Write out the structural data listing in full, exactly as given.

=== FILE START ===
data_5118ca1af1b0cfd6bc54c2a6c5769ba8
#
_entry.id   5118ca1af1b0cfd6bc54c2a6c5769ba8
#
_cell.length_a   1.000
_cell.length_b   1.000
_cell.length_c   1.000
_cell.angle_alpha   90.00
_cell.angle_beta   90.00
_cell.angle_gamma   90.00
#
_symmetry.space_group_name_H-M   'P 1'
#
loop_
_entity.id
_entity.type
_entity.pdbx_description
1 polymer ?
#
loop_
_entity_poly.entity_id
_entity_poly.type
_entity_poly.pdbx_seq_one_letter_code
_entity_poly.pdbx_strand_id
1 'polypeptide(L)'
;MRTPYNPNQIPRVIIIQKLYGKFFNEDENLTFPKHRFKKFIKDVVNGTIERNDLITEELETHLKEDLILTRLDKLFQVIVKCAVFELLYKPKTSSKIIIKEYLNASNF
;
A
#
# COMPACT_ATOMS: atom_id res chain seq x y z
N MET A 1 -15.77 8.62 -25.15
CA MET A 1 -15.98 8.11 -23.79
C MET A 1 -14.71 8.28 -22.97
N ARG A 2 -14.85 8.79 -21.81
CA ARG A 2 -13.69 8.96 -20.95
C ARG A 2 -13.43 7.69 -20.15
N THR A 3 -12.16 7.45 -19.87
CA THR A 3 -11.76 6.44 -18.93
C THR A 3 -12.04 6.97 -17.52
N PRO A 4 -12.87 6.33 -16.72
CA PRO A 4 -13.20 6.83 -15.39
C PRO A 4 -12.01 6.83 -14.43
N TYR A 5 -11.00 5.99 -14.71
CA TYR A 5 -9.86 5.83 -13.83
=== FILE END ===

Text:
data_5118ca1af1b0cfd6bc54c2a6c5769ba8
#
_entry.id   5118ca1af1b0cfd6bc54c2a6c5769ba8
#
_cell.length_a   1.000
_cell.length_b   1.000
_cell.length_c   1.000
_cell.angle_alpha   90.00
_cell.angle_beta   90.00
_cell.angle_gamma   90.00
#
_symmetry.space_group_name_H-M   'P 1'
#
loop_
_entity.id
_entity.type
_entity.pdbx_description
1 polymer ?
#
loop_
_entity_poly.entity_id
_entity_poly.type
_entity_poly.pdbx_seq_one_letter_code
_entity_poly.pdbx_strand_id
1 'polypeptide(L)'
;MRTPYNPNQIPRVIIIQKLYGKFFNEDENLTFPKHRFKKFIKDVVNGTIERNDLITEELETHLKEDLILTRLDKLFQVIVKCAVFELLYKPKTSSKIIIKEYLNASNF
;
A
#
# COMPACT_ATOMS: atom_id res chain seq x y z
N MET A 1 -15.77 8.62 -25.15
CA MET A 1 -15.98 8.11 -23.79
C MET A 1 -14.71 8.28 -22.97
N ARG A 2 -14.85 8.79 -21.81
CA ARG A 2 -13.69 8.96 -20.95
C ARG A 2 -13.43 7.69 -20.15
N THR A 3 -12.16 7.45 -19.87
CA THR A 3 -11.76 6.44 -18.93
C THR A 3 -12.04 6.97 -17.52
N PRO A 4 -12.87 6.33 -16.72
CA PRO A 4 -13.20 6.83 -15.39
C PRO A 4 -12.01 6.83 -14.43
N TYR A 5 -11.00 5.99 -14.71
CA TYR A 5 -9.86 5.83 -13.83